Just as you were stepping up for nature in your thousands as part of our CAP action, we were taking our new campaign to Edinburgh, Cardiff and Belfast. We launched Stepping Up for Nature in England back in March, but have waited until after the elections elsewhere and we have been delighted by the response.
A world richer in nature
Our campaign is a call for urgent action to create a world richer in nature. The RSPB is stepping up its effort in the UK and beyond our shores. In the case of Henderson Island, our work is about as remote as it can possibly be - far out in the Pacific.
As June drew to a close, you may have read about the 'voyage of conservation' to save the Henderson petrel from extinction. The project will eradicate introduced rats on the island, and has been supported by many of you. Henderson is a UK Overseas Territory, which means it is the responsibility of the UK Government, and we are pleased it has helped to fund the work.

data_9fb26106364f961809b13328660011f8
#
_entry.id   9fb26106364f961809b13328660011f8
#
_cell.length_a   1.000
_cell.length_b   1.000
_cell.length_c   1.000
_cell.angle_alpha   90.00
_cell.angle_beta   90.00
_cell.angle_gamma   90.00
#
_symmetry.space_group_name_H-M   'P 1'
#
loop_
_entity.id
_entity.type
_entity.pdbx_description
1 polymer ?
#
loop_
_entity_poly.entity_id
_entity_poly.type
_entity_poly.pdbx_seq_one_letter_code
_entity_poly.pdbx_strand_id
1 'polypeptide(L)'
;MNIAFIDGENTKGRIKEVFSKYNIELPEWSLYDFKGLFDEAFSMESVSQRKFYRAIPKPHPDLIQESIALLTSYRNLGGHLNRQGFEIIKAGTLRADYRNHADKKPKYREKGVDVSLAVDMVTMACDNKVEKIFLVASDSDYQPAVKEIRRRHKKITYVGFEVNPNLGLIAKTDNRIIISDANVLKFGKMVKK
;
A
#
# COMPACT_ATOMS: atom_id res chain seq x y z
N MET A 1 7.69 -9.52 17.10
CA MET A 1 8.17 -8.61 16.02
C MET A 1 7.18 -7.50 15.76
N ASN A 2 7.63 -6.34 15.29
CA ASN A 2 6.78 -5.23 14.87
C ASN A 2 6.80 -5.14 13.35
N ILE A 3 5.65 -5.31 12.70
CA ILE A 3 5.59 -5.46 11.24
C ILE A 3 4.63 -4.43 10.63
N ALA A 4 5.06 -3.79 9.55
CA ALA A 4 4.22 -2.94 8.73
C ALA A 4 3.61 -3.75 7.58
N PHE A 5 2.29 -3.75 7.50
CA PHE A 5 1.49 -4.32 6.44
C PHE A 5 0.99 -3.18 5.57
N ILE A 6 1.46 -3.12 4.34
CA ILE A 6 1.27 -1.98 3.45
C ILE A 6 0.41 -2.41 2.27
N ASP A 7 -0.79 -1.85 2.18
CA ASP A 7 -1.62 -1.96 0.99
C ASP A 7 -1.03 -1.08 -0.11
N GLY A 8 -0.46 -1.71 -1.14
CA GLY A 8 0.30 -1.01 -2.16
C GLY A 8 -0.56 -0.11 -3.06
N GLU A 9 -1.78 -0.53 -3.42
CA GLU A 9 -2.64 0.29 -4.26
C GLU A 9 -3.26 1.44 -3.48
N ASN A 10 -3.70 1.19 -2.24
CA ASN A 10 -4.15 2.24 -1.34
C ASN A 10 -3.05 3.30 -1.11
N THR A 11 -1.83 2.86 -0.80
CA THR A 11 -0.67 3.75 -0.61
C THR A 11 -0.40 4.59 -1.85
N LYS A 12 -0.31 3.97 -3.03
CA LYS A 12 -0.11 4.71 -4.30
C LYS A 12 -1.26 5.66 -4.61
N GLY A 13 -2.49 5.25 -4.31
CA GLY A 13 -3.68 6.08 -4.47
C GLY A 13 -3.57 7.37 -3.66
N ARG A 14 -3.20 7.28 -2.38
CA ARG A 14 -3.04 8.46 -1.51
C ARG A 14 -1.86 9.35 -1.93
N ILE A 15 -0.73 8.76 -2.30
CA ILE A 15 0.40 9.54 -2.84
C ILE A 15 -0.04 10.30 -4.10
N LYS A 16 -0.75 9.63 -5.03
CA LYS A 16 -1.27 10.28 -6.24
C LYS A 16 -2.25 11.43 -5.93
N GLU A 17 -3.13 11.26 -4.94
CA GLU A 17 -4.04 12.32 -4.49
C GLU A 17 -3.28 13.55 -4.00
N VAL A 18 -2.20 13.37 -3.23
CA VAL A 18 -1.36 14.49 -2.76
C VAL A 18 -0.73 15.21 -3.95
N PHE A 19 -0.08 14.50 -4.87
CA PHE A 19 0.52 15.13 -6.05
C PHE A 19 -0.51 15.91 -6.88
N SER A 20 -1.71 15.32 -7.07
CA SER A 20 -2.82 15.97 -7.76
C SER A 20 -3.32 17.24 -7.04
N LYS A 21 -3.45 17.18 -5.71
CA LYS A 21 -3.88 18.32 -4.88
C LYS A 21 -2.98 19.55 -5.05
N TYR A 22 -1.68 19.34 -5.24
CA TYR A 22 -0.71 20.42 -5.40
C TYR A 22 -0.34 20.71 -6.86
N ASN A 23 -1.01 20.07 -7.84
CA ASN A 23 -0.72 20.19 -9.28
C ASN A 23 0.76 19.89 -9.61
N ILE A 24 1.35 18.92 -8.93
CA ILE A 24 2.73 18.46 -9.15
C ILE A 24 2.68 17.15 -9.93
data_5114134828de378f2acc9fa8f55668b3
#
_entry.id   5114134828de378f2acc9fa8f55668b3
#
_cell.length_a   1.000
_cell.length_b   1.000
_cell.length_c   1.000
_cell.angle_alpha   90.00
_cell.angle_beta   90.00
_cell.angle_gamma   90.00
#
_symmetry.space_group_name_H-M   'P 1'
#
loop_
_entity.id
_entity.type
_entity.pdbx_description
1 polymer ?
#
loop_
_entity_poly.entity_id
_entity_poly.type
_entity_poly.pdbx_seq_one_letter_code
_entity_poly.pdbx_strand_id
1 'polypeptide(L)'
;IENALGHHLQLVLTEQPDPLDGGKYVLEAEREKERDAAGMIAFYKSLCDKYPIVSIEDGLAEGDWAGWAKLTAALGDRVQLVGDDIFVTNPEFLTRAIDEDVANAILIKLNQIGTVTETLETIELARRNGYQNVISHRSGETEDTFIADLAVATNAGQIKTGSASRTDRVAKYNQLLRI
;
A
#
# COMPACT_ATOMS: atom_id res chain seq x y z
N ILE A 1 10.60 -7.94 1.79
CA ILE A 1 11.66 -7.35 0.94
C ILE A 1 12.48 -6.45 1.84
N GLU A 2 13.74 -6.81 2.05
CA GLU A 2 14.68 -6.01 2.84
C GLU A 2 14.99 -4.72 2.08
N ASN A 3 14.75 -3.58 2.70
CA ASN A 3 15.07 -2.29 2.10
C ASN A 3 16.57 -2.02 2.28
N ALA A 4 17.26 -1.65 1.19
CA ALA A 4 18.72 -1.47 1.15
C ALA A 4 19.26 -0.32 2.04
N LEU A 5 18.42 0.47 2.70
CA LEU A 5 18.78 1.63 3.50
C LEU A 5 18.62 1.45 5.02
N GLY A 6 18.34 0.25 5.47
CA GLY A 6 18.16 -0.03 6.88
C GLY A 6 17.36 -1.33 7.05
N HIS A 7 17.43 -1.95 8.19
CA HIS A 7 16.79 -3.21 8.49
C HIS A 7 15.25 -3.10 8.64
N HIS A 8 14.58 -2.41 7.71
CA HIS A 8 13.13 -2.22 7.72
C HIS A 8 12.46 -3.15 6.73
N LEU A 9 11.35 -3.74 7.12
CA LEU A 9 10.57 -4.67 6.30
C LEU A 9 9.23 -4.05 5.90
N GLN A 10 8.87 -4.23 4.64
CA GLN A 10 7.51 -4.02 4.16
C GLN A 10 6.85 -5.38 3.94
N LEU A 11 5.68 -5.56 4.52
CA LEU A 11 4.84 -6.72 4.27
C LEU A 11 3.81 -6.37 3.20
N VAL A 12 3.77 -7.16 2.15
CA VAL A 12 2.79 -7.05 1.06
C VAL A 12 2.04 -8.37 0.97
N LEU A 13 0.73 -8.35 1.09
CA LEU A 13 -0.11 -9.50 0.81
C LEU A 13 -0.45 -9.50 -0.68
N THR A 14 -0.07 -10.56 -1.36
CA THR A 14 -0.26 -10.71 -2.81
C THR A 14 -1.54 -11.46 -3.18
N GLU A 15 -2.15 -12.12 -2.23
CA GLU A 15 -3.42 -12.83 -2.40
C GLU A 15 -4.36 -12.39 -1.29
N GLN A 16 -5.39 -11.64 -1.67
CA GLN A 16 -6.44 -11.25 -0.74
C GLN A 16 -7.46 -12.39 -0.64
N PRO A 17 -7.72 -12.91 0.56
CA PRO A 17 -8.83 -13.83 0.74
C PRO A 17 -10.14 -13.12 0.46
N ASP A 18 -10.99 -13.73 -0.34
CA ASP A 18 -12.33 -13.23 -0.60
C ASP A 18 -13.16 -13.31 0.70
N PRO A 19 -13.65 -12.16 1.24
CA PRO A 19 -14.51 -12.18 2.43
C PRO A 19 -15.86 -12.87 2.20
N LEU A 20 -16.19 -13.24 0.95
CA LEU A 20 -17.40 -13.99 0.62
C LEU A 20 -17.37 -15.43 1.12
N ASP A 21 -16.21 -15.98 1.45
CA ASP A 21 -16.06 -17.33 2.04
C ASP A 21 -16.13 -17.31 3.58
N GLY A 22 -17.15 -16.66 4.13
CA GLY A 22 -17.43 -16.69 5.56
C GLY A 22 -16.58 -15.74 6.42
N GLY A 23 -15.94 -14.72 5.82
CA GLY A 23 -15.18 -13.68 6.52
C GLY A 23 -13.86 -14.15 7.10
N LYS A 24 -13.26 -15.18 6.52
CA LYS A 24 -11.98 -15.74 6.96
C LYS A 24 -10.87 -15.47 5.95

The start of my second year has already provided a few challenges. But I am always reassured by the backing and enthusiasm of RSPB members, volunteers and supporters, who are brilliantly responsive in a crisis. The start of the Government's second year will mean actions speaking louder than the words. Mr Cameron has to decide which incentive, regulatory and delivery levers to pull. I wonder if he feels the same level of reassurance. As I said, I wouldn't swap jobs with him for all the world!
Mike Clarke, chief executive of the RSPB